Tuesday, September 9, 2008

Does High Fructose Corn Syrup make us fat?


Have you seen the new commercials put out by the Corn Refiners Association? They’re meant to convince us that the much talked about High Fructose Corn Syrup (HFCS) is no worse for us than table sugar or honey. For a while now, HFCS has been targeted as the cause of the obesity epidemic. That’s because the rise of obesity parallels the increased use of HFCS by food manufacturers, both of which started in the 1980s. By 1984, Coca-Cola had completely replaced sugar with HFCS. Corn sweeteners are made from corn, and corn is a subsidized crop and is therefore cheaper than sugar to use, explaining the huge increase in its use. In 2005, about 77 lbs of corn sweeteners were produced per capita in the US, compared to 35lbs in 1980.

Does HFCS make us fat?

According to most experts, including the Centre for Science in the Public Interest, and probably to the delight of the Corn Refiners Association, HFCS itself is not responsible for making people fat. Although far from natural, as the Corn people would like you to think, HFCS does start out as simple cornstarch- basically made up of chains of glucose molecules. Enzymes from cultured molds are then added to the cornstarch to break down the long glucose chains. To increase the sweetness, enzymes from various species of a bacteria are added to convert some of that glucose to fructose. HFCS is usually either 45% or 55% fructose. Table sugar, or sucrose, also contains glucose and fructose, in equal proportions. As such, it can be deducted that the physiological impact of both these sweeteners are similar.

However, a recent study published in the July issue of the Journal of Nutrition found that study participants given a drink containing more fructose than glucose (50% each and 75% fructose/25% glucose) converted sugar into body fat at a significantly higher rate than those given a drink of just glucose. These findings are interesting but it would be misleading to use these results to imply that fructose is responsible for increasing body fat. First of all, the study only had 6 young and healthy subjects. More importantly, however, we’ve known that we metabolize fructose somewhat differently than glucose but, even the lead researcher of this most recent study has said, we also know that fructose is not responsible for weight gain and dieters should not eliminate fruit, which have a high fructose concentration, from their diet. Excess caloric consumption results in weight gain. Incidentally, Americans are consuming an additional 200 calories per day compared to what they were eating 30 years ago.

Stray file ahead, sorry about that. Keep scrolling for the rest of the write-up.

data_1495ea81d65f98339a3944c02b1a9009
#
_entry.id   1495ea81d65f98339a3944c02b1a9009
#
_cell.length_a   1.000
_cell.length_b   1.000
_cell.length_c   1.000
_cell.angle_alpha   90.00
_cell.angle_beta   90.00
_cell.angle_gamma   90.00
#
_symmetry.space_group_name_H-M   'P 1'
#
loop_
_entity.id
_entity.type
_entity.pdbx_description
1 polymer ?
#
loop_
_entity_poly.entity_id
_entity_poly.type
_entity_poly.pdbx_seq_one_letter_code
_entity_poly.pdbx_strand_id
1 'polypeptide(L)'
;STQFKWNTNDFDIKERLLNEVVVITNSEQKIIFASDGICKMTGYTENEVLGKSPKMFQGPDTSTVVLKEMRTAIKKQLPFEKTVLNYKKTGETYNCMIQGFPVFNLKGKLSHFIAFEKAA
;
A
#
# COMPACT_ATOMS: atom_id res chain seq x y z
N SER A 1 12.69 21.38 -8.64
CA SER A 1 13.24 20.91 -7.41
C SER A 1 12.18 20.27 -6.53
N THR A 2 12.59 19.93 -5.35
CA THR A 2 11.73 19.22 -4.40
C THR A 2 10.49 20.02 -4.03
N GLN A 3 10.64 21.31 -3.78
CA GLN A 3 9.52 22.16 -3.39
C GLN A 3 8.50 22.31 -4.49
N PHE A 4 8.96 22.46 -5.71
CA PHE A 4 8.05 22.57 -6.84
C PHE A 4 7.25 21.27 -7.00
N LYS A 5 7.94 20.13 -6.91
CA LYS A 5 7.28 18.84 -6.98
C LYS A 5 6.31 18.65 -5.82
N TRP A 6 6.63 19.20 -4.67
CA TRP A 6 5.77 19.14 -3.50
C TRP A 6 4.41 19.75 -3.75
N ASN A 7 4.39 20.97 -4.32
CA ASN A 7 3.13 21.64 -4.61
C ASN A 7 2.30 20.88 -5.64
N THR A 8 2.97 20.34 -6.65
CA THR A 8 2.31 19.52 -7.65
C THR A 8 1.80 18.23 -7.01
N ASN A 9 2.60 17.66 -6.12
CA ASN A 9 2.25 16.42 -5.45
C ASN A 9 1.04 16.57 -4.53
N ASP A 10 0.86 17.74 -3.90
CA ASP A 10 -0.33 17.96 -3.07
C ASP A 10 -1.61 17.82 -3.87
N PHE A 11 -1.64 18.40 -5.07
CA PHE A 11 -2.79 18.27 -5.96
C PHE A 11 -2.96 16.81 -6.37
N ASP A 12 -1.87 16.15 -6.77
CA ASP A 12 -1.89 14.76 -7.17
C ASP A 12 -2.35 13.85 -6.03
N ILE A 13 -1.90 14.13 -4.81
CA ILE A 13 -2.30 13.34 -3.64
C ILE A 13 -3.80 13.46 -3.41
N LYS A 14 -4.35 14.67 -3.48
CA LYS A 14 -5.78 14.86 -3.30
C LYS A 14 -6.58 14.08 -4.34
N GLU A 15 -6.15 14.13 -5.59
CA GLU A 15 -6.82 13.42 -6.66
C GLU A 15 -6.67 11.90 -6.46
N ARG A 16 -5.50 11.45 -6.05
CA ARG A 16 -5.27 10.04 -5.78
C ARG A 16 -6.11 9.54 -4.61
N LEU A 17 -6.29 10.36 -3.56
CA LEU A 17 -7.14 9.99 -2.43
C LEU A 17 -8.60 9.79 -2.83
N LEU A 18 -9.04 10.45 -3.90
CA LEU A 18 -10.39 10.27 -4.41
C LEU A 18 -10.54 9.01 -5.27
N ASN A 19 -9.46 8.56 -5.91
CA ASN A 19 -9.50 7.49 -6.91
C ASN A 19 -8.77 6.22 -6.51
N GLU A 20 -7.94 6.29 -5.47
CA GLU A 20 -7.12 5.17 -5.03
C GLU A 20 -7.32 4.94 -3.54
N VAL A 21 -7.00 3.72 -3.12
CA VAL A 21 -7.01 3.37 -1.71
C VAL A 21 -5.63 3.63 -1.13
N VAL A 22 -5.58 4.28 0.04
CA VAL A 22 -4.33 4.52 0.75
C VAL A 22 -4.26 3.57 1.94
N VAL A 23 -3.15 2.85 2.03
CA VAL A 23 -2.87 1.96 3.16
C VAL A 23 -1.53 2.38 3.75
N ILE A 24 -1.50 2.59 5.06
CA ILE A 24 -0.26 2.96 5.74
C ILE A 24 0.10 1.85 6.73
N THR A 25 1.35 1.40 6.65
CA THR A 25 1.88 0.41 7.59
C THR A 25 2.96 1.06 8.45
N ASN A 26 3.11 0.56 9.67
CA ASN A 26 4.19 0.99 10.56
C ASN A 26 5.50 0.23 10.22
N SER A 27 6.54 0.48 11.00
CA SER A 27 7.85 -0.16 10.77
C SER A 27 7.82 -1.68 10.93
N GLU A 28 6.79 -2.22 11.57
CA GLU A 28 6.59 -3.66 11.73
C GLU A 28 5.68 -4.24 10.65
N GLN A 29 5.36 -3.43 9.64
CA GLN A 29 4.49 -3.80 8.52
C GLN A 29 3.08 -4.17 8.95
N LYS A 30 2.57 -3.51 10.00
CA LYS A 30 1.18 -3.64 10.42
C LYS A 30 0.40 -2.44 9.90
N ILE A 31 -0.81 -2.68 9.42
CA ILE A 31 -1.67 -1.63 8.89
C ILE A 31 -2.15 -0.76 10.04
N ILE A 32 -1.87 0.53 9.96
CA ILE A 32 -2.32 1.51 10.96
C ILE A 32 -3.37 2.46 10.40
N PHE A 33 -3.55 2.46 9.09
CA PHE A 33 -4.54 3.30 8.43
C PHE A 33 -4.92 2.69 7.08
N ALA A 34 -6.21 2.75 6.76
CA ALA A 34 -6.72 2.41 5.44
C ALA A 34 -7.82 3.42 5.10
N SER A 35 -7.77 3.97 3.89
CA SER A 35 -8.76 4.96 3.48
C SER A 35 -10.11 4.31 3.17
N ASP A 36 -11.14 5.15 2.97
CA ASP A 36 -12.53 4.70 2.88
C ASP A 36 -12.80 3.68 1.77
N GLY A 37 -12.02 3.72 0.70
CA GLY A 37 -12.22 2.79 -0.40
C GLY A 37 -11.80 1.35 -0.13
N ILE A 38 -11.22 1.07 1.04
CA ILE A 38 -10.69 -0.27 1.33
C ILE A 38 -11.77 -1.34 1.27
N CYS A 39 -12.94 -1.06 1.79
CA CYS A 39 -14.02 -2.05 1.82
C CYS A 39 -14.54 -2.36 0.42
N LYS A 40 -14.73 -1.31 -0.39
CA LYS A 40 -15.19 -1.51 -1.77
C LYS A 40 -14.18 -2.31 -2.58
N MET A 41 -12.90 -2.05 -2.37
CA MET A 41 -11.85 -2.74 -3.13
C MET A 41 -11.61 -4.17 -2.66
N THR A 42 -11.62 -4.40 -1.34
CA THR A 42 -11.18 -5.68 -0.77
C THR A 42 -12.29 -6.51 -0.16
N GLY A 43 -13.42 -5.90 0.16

Want to lose weight? Reduce caloric intake and that involves reducing all sugar intake- including HFCS.

Sources:

“Limiting Fructose May Boost Weight Loss, Researcher Reports”. http://www.sciencedaily.com/releases/2008/07/080724064824.htm

“Food Additives”. http://www.cspinet.org/reports/chemcuisine.htm

“Corn Refiners Ad Campaign Called Deceptive”. http://www.cspinet.org/new/200806231.html

Pollan M. The Omnivore’s Dilemma: A Natural History of Four Meals. Penguin Books 2006.

Willett W. Eat, Drink, and Be Healthy. Free Press 2001.

Nestle M. What to Eat. North Point Press 2006.

Schwarcz J. That's the Way the Cookie Crumbles. ECW Press 2002.

1 comment:

Mark Martinez said...

I heard that even ketchup has this stuff. Talk about Frucstose Corn Syrup overload. Plus, there's talk about it influencing the liver to kick more fat out into the bloodstream.
Mark Martinez,
your hyper gain test lab